There I sat, in the dimly lit hallway at the district competition with my purse, a list of performance indicators, and my favorite black pen. My partner was sitting next to me tweeting something on her phone.
A woman walked out of the gym in a black cardigan and pencil skirt and called out, “Anyone for 10:45?”
My partner and I got up as fast as we could in our professional attire and heels. I hobbled over and said, “We were supposed to go an hour ago…”
The lady hurried us into the gym, pointed to a table, and told us to start. “Alright, let’s go!” I said to my partner. We looked at each other and knew we had this. And so my journey to internationals Anaheim, California began.
At Districts the event my partner and I participated in was called “hospitality and tourism.” We received a case study in which we had to come up with an effective way to advertise a 5 star hotel through social media. We had 30 minutes to prepare and 15 minutes to present. We placed third. For my first time ever doing a DECA competition I was more than thrilled.
Next, was the State Competition. Not only did my partner and I have role-plays but we also had individual projects. I took on writing a ten page business plan of a business of my creation. I created a kayaking outfitter located in Key West, Florida. It was by far, the most strenuous project I have ever had to do. It required late nights and weeks to perfect. When it came time to present my project to the judge I was ready to go. I looked over my performance indicators one more time and took a deep breath.
The lady called out the name of my school. ” That was me. It was go time.
The presentation wasn’t flawless, there was the occasional “umm” or a spelling error, but I was proud of my performance. Proud that I made it this far. But I wanted more. I wanted that international competition in Anaheim.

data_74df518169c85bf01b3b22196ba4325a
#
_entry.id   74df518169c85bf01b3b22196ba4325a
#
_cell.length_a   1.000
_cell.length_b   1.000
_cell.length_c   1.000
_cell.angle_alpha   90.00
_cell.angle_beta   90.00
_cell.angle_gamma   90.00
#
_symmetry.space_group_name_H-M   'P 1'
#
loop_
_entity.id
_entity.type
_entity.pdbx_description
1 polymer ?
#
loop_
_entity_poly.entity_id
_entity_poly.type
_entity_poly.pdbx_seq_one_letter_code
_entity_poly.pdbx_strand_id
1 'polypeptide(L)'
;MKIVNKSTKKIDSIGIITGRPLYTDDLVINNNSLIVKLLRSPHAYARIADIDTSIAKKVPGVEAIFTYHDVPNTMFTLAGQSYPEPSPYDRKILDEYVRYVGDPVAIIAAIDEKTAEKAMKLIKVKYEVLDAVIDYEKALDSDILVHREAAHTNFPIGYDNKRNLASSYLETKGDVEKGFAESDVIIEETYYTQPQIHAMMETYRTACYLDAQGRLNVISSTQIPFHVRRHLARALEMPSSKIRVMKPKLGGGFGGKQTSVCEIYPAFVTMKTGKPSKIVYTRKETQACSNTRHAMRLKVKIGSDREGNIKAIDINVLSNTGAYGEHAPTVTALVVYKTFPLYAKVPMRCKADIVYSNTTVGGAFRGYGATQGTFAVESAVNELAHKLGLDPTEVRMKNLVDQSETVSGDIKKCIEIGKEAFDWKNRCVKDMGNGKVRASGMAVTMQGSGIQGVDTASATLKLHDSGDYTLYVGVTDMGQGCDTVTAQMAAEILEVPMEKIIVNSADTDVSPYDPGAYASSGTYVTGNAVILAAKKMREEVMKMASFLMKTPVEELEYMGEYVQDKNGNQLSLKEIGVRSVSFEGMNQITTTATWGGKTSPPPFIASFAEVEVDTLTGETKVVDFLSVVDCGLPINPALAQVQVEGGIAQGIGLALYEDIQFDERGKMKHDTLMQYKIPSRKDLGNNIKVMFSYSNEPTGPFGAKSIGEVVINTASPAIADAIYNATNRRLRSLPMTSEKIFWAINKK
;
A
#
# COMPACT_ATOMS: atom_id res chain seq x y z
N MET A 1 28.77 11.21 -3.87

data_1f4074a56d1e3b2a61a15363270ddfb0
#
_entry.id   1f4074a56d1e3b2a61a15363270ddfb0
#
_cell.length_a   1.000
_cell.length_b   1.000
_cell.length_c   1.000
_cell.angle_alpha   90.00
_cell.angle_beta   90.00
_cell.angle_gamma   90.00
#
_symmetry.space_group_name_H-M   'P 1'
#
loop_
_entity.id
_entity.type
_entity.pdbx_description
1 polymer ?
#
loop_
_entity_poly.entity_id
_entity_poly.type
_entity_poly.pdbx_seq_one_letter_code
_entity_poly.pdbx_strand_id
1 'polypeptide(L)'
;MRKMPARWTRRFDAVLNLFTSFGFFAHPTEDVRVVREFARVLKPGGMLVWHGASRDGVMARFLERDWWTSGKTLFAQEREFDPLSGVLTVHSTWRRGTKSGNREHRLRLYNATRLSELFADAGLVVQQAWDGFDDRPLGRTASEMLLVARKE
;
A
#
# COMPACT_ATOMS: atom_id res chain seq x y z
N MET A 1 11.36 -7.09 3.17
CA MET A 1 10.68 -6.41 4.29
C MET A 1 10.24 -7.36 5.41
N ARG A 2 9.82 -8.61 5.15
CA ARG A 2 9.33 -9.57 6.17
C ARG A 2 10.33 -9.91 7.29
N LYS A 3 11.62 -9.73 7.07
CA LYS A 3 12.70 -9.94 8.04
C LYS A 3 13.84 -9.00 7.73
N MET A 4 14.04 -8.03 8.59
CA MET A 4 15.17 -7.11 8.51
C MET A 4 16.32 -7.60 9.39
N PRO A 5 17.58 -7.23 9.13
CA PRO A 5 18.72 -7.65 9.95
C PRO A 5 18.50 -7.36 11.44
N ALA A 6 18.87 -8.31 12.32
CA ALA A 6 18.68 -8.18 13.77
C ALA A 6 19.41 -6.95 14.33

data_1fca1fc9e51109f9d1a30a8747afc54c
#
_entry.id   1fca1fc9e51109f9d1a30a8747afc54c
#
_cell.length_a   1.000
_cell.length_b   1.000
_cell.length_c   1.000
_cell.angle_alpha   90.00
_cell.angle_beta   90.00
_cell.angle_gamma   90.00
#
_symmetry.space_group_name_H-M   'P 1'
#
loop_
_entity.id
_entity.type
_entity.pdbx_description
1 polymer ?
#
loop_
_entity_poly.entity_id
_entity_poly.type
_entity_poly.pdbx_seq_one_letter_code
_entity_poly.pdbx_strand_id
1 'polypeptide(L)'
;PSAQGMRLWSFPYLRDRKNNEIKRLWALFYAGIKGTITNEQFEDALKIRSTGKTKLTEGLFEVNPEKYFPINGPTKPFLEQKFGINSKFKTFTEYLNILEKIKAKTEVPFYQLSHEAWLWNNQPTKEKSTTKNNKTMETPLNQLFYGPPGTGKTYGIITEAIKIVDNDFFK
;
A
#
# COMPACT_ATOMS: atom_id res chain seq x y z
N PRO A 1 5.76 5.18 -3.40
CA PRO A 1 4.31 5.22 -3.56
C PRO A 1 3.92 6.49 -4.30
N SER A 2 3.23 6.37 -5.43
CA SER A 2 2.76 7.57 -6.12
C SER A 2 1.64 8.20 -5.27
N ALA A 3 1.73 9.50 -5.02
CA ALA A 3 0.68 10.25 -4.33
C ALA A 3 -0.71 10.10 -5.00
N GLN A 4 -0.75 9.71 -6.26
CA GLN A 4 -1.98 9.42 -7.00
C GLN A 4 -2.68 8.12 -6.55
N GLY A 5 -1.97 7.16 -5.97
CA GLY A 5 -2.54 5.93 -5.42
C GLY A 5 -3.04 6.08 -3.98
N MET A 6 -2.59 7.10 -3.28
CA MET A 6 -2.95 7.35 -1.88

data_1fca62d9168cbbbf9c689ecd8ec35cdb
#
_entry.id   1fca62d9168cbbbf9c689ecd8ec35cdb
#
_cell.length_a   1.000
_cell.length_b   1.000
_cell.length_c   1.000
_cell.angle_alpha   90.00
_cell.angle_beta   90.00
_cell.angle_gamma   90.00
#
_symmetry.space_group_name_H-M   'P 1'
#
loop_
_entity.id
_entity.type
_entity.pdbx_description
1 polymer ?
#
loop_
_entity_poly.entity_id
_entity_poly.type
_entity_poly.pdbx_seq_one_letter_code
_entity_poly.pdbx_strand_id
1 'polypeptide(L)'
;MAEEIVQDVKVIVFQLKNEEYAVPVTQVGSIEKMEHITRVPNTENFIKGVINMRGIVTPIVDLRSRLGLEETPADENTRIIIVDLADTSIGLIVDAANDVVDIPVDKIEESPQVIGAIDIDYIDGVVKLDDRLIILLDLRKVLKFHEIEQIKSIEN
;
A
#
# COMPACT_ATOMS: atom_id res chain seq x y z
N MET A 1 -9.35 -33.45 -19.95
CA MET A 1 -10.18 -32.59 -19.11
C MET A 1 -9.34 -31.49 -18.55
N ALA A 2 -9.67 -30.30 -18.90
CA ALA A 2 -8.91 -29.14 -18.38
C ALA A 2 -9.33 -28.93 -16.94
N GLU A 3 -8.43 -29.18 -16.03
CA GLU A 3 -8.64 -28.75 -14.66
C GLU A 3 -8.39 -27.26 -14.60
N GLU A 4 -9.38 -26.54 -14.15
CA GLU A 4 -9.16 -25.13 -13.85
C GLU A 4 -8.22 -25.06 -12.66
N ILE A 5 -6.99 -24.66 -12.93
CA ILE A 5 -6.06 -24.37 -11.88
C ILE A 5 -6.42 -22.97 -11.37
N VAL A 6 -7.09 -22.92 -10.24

When it came time for the awards I was fidgeting with my dress, looking around everywhere, crossing and uncrossing my legs. Finally, the words Entrepreneurship Participating flashed across the screen. This was it….
After the award ceremony was over I decided to stick around and see if maybe I would get bumped up from 7th place to 5th place. 5th place meant I would be going to internationals. I sat there with the other internationals finalists from my chapter for 10 minutes before I walked back to pack. Some of my best friends were now headed to California without me. 45 minutes later I was shoving myself and my two suitcases out the hotel room door and my chapter leader came up the stairs.
He said, “Molly, would you like to go to California? You got bumped to 5th place!” and my answer was a resounding “hell yes!”
After eight hours of traveling, myself and LAX. I couldn’t believe I was here. The following days included an opening ceremony with 17,000 other high school students from around the world, giving presentations, going to Disney, and getting told I have a funny accent. I did not place for my project and neither did anyone else from our chapter. I was proud of myself though, for making it as far as internationals. But I wanted more. And I said, “Next year. Next year Atlanta is mine.”